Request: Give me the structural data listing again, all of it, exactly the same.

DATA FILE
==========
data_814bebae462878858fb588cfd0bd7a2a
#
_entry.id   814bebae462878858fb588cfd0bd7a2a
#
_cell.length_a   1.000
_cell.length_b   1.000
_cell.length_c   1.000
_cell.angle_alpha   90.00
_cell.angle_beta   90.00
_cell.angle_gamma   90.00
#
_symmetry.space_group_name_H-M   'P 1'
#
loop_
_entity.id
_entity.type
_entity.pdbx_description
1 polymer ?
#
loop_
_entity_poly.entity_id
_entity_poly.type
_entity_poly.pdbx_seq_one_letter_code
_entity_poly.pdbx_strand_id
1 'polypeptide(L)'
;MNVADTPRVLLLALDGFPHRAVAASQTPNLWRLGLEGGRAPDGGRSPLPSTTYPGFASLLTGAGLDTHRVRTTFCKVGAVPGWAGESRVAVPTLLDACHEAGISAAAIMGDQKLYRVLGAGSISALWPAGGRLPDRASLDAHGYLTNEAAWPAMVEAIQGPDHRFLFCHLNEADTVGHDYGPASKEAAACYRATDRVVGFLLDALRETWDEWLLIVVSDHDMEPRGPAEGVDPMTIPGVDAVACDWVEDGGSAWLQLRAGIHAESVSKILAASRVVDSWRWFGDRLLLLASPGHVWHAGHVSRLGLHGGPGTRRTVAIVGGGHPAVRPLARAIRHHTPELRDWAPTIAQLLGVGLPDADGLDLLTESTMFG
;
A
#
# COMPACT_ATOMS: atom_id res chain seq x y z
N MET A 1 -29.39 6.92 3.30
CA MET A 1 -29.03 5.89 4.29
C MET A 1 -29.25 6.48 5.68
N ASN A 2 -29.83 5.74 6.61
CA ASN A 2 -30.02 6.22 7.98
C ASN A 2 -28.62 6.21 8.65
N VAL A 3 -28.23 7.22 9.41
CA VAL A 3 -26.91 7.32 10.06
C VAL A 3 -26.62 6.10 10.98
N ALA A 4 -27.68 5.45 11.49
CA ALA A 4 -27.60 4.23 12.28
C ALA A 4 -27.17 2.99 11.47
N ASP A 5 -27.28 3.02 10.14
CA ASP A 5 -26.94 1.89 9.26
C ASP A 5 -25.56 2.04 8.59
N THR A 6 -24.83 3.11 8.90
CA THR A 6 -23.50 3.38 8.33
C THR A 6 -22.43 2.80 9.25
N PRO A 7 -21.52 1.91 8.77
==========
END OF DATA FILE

data_814bebae462878858fb588cfd0bd7a2a
#
_entry.id   814bebae462878858fb588cfd0bd7a2a
#
_cell.length_a   1.000
_cell.length_b   1.000
_cell.length_c   1.000
_cell.angle_alpha   90.00
_cell.angle_beta   90.00
_cell.angle_gamma   90.00
#
_symmetry.space_group_name_H-M   'P 1'
#
loop_
_entity.id
_entity.type
_entity.pdbx_description
1 polymer ?
#
loop_
_entity_poly.entity_id
_entity_poly.type
_entity_poly.pdbx_seq_one_letter_code
_entity_poly.pdbx_strand_id
1 'polypeptide(L)'
;MNVADTPRVLLLALDGFPHRAVAASQTPNLWRLGLEGGRAPDGGRSPLPSTTYPGFASLLTGAGLDTHRVRTTFCKVGAVPGWAGESRVAVPTLLDACHEAGISAAAIMGDQKLYRVLGAGSISALWPAGGRLPDRASLDAHGYLTNEAAWPAMVEAIQGPDHRFLFCHLNEADTVGHDYGPASKEAAACYRATDRVVGFLLDALRETWDEWLLIVVSDHDMEPRGPAEGVDPMTIPGVDAVACDWVEDGGSAWLQLRAGIHAESVSKILAASRVVDSWRWFGDRLLLLASPGHVWHAGHVSRLGLHGGPGTRRTVAIVGGGHPAVRPLARAIRHHTPELRDWAPTIAQLLGVGLPDADGLDLLTESTMFG
;
A
#
# COMPACT_ATOMS: atom_id res chain seq x y z
N MET A 1 -29.39 6.92 3.30
CA MET A 1 -29.03 5.89 4.29
C MET A 1 -29.25 6.48 5.68
N ASN A 2 -29.83 5.74 6.61
CA ASN A 2 -30.02 6.22 7.98
C ASN A 2 -28.62 6.21 8.65
N VAL A 3 -28.23 7.22 9.41
CA VAL A 3 -26.91 7.32 10.06
C VAL A 3 -26.62 6.10 10.98
N ALA A 4 -27.68 5.45 11.49
CA ALA A 4 -27.60 4.23 12.28
C ALA A 4 -27.17 2.99 11.47
N ASP A 5 -27.28 3.02 10.14
CA ASP A 5 -26.94 1.89 9.26
C ASP A 5 -25.56 2.04 8.59
N THR A 6 -24.83 3.11 8.90
CA THR A 6 -23.50 3.38 8.33
C THR A 6 -22.43 2.80 9.25
N PRO A 7 -21.52 1.91 8.77